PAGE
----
Did The CFPB Follow PRA Requirements In Issuing Its Big Tech Orders?

Published date23 November 2021
Subject MatterFinance and Banking, Corporate/Commercial Law, Financial Services, Corporate and Company Law
Law FirmAlston & Bird
AuthorMr Brian Johnson

On October 21, the CFPB issued a series of orders to "collect information on the business practices of large technology companies operating payments systems in the United States."

The CFPB sent the orders to six companies: Amazon, Apple, Facebook, Google, PayPal, and Square. In a statement accompanying the press release announcing the orders, Director Chopra described the CFPB's action as an "inquiry into big tech payment platforms" and stated that he had ordered "six technology platforms offering payment services" to turn over information about their products, plans and practices. Responses from the companies to the CFPB orders are due by December 15.

The CFPB issued the orders pursuant to Section 1022(c)(4) of the Consumer Financial Protection Act (CFPA), its so-called market monitoring authority. See 12 U.S.C. 5512(c). This authority permits the CFPB to collect information regarding the activities of "covered persons" (a defined term) for the purpose of monitoring markets for risks to consumers in the offering or provision of "consumer financial products or services" (another defined term). This jurisdictional limitation is important - the CFPB cannot issue these orders to any company in the country; the orders may only be sent to companies that are engaged in offering or providing financial services (or that are service providers to those companies). Hence the CFPB's necessary and intentional focus on large technology companies operating payments systems in the United States, rather than all technology companies.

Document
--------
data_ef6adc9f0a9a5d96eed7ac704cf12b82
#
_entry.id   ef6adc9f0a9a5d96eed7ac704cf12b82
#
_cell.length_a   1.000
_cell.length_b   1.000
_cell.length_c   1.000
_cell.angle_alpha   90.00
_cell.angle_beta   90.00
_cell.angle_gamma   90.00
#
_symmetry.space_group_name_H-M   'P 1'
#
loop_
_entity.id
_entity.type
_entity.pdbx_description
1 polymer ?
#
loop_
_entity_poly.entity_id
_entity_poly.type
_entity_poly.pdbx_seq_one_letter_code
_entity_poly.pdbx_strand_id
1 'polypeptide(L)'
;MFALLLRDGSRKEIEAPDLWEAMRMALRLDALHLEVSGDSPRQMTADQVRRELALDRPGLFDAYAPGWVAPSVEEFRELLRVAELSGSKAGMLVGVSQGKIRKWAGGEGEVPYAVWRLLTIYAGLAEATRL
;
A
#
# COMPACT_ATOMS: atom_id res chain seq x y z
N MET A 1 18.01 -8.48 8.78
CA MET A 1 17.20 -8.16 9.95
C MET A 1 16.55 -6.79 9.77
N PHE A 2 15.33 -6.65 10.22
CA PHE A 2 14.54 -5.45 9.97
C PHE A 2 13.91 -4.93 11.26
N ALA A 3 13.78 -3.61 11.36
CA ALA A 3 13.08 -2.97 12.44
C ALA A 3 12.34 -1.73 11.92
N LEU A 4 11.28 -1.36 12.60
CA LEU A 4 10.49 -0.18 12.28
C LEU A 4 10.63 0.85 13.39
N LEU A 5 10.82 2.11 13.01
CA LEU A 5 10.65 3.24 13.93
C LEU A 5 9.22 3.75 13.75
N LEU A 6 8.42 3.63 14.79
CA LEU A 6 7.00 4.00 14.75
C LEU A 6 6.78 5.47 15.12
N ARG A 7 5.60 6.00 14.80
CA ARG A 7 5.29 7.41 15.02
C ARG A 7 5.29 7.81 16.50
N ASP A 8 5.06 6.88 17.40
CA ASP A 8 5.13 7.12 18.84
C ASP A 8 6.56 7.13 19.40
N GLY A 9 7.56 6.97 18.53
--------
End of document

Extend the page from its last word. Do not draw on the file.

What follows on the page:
Importantly, CFPB information collections under Section 1022(c)(4) of the CFPA are not exempt from the Paperwork Reduction Act (PRA) of 1995. See 44 U.S.C. 3501 et seq. PRA requires that agencies obtain Office of Management and Budget (OMB) approval before requesting most types of information from the public. See 5 C.F.R. 1320.5(a). As part of the general PRA review process, agencies must seek two rounds of public comment regarding a proposed information collection for a combined minimum of 90 days.

In reviewing an agency's information collection request, OMB's Office of Information and Regulatory Affairs (OIRA) will determine among other things whether the request is necessary for the proper performance of the agency's functions, is not duplicative of information otherwise accessible to the agency, and has practical utility. See 5 C.F.R. 1320.5(d). If OIRA approves the agency's information collection request, OMB will issue the agency a...

To continue reading

Request your trial

VLEX uses login cookies to provide you with a better browsing experience. If you click on 'Accept' or continue browsing this site we consider that you accept our cookie policy. ACCEPT